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Fake News: Getting Started

LibGuide on identifying fake news

Types of Misinformation

There are three types of misinformation.  It is important to know the difference when researching, in order to understand what you are reading and why it may sound distrustful or incorrect.

  • Misinformation - inaccurate information; not necessarily on purpose
  • Disinformation - inaccurate information; intentionally misleading and deliberately shared
  • Fake News - News stories (or sources) that report in certain ways that sway the narrative, leave out important details, or just plainly report false information

Why Care about Fake News?

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Access to accurate news reporting is critical for active participation in a democratic society. Read like a fact-checker.1 Open a new page in your browser, and search around to ask questions and seek out multiple viewpoints. 

Symbol for Caution

Citing fake news sources destroys your credibility. If your arguments are rooted in information that has been proven false, it will impact your reputation as a scholar and a professional. Look for news sources that follow the Code of Ethics outlined by the Society of Professional Journalists.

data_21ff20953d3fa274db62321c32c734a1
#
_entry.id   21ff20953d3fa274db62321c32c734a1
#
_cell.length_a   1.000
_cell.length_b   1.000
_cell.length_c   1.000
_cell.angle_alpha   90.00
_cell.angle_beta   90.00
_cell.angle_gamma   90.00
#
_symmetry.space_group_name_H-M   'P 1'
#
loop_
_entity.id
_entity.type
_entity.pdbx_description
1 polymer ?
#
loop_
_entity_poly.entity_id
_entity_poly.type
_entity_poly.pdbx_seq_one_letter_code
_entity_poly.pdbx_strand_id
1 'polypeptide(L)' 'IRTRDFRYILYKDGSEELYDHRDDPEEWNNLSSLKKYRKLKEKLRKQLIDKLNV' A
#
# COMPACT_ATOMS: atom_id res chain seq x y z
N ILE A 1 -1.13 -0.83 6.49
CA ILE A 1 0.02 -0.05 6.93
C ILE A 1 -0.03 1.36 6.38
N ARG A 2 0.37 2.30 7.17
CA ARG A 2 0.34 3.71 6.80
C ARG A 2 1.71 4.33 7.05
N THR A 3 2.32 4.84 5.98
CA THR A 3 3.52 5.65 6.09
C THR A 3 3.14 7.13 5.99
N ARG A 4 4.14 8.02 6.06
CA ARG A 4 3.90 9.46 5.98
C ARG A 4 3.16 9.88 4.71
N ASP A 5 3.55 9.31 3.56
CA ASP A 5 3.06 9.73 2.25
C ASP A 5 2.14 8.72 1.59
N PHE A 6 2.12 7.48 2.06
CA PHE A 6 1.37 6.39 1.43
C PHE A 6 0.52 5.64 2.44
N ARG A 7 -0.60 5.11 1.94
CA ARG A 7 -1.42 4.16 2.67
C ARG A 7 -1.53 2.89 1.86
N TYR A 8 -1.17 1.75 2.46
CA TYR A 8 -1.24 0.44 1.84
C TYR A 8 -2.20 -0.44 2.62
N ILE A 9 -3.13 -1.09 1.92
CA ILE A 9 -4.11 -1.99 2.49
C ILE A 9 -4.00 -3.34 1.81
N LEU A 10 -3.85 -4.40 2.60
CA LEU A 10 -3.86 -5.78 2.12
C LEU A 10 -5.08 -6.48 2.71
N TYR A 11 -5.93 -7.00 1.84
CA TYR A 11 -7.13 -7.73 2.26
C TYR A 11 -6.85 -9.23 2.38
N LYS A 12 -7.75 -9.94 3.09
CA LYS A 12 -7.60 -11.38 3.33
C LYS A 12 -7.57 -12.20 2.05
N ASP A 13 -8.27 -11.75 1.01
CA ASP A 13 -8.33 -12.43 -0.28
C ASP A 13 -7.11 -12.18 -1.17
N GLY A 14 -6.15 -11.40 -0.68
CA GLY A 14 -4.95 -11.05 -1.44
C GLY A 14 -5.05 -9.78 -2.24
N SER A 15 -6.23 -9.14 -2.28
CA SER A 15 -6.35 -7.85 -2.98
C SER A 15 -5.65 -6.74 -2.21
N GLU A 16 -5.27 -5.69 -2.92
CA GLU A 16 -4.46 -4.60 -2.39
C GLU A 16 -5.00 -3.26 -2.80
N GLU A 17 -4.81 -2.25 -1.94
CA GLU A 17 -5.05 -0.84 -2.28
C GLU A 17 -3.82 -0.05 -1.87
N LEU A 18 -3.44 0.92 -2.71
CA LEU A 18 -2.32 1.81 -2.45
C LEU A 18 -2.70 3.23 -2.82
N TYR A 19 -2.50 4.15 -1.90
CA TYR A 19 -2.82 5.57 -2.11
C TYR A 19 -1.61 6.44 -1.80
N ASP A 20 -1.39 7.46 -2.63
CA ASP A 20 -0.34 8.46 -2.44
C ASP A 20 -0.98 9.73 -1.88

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Searching Google is not a special skill -- anyone can do it. Learning to research with academic journals and discipline-specific databases is a valuable skill that we are proud to teach at the library. Whether you are writing a research paper, voting in an election, preparing for a job interview, or researching for personal interest, you can find a wide collection of resources at the library to support your research.

Remember

You can always ask a librarian for help navigating resources at the library. There is no such thing as a dumb question. You are not bothering us -- helping you access information is our job.

The above is from Wineburg, Sam, and Sarah McGrew. "Why Students Can't Google Their Way to the Truth." Education Week. Vol. 6, no. 11 (November 2, 2016): 22, 28.

Images courtesy of openclipart.org

Faked Out

"Fake news" media coverage

  • CNN reports that most Americans think they can spot fake news, but many fall victim to its content online.
  • PEW Research Center reports on the future of digital spaces and the content, social media sites, and social habits that lead to Americans falling victim to misinformation and fake news.
  • The Scientific American Periodical Journal and online news source reports that information overload, due to extended social media use, helps fake news spread
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